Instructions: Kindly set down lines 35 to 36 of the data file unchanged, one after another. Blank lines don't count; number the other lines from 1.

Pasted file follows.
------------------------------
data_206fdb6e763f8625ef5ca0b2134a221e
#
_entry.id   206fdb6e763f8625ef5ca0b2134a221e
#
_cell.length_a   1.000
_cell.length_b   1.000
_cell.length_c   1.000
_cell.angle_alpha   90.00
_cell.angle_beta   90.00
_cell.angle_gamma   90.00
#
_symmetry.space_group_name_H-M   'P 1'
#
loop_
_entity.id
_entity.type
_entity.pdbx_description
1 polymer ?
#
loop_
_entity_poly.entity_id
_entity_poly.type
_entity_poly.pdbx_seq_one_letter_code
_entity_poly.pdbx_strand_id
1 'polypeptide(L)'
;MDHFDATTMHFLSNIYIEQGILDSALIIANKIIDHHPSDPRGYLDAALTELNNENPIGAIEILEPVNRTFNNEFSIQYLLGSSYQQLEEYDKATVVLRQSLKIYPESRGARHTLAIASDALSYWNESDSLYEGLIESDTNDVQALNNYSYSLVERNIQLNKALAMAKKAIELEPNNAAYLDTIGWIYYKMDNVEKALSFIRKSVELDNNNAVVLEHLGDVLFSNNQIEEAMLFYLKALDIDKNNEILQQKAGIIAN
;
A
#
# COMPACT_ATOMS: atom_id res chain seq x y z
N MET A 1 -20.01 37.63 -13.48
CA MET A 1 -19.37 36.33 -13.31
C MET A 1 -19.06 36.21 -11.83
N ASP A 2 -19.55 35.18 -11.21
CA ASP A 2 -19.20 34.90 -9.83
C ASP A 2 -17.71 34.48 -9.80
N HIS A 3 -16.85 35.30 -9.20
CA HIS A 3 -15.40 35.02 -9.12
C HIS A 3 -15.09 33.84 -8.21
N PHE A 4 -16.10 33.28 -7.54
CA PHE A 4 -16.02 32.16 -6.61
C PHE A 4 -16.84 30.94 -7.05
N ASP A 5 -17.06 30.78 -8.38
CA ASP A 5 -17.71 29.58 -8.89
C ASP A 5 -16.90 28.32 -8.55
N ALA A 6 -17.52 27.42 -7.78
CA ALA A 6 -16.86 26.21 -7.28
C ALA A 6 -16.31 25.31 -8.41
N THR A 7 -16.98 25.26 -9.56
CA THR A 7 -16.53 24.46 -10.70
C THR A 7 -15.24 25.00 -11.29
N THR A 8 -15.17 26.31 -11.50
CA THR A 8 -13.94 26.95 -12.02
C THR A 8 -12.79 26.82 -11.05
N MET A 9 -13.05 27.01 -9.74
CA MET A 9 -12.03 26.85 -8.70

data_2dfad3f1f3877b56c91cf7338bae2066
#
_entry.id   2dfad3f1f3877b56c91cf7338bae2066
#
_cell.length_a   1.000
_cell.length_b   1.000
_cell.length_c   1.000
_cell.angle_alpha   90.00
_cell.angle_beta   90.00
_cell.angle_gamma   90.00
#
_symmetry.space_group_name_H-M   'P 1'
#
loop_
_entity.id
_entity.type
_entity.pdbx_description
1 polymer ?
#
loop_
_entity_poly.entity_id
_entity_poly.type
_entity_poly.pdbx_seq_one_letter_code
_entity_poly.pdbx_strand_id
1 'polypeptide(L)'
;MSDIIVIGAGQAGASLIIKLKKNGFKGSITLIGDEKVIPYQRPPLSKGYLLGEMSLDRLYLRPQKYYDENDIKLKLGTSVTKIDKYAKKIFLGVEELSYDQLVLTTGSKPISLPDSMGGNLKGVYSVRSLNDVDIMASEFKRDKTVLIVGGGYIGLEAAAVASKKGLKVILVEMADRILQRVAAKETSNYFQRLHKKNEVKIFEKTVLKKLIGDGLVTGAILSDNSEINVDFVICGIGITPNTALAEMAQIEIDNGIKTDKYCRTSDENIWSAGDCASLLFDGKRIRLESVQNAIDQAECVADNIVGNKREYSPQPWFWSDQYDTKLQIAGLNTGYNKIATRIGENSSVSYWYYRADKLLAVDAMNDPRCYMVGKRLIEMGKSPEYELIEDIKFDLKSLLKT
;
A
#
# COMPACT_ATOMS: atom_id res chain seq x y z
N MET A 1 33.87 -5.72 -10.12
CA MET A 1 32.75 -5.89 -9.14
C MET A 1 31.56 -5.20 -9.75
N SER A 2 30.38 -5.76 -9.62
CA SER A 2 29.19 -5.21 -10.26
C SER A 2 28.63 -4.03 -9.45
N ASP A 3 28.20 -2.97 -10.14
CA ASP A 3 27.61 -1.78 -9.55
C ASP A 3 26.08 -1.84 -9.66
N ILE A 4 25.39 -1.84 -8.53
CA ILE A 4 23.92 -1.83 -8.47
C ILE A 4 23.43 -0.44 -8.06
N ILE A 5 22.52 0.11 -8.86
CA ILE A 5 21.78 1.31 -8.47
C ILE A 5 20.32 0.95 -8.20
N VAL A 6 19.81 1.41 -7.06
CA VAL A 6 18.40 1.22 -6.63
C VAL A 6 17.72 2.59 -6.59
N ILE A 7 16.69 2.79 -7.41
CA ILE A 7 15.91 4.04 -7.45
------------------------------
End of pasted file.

CA ASP A 2 -19.20 34.90 -9.83
C ASP A 2 -17.71 34.48 -9.80